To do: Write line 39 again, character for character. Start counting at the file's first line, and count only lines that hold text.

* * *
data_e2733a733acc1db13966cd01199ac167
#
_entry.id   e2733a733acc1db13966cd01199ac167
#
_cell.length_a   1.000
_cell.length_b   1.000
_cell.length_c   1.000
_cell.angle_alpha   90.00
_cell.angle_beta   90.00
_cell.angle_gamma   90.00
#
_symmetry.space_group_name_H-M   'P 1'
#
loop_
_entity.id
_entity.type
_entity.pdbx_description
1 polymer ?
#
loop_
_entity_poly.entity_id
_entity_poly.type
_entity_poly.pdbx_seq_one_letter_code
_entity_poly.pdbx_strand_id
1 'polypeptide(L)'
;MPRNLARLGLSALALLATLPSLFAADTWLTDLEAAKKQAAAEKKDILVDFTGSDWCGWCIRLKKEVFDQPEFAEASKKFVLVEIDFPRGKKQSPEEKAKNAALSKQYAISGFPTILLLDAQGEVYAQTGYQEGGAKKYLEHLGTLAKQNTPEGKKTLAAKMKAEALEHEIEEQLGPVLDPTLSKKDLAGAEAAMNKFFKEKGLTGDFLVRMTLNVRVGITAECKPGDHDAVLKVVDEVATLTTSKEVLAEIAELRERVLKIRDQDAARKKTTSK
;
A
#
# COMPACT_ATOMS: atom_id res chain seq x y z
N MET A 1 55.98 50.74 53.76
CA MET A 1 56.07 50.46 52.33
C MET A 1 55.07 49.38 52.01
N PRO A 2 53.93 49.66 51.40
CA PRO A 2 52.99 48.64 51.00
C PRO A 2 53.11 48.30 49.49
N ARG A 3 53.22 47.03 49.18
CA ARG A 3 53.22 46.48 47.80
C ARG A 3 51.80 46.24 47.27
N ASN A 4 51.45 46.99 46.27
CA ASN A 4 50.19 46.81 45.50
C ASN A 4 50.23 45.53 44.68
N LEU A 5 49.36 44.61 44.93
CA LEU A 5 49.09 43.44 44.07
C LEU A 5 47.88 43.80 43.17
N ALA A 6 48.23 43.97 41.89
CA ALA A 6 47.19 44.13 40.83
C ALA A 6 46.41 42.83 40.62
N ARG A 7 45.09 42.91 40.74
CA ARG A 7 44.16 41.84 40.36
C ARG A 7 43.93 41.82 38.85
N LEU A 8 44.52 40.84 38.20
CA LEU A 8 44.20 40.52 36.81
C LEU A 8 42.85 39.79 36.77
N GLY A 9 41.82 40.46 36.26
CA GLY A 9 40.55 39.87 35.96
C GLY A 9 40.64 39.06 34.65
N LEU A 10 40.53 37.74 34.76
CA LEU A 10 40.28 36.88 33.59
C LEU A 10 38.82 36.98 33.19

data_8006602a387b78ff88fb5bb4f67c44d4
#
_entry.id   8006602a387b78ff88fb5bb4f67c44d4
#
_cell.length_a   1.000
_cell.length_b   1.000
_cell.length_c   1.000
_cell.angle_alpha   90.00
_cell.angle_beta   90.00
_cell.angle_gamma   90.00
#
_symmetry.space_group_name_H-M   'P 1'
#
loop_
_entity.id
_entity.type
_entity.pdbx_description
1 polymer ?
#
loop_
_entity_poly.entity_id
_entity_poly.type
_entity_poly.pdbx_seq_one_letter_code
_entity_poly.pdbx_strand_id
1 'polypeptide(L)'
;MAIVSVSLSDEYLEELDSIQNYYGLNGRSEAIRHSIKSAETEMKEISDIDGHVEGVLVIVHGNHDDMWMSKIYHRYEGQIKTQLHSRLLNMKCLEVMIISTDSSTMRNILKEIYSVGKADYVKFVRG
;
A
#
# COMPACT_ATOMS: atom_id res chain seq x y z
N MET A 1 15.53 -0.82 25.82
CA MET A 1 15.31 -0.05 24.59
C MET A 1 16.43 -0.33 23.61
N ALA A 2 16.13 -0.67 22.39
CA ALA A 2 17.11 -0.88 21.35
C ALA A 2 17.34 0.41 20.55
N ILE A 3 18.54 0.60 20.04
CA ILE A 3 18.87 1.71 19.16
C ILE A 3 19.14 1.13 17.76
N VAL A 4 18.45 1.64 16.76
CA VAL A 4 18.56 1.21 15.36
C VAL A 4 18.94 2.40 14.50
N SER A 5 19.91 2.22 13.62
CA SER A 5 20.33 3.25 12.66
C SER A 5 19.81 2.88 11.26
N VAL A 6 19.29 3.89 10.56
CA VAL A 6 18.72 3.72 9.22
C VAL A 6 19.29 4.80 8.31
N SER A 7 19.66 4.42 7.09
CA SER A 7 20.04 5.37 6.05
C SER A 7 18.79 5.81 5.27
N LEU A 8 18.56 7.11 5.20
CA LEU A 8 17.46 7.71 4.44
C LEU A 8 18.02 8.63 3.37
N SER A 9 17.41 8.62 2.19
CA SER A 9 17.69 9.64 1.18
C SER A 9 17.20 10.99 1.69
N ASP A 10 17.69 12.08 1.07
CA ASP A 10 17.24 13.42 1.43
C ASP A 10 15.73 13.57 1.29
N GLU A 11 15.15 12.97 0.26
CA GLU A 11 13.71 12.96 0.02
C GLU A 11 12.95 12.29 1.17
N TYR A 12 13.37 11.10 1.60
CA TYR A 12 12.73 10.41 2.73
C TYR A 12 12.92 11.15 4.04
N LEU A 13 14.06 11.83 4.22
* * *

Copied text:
C ARG A 3 51.80 46.24 47.27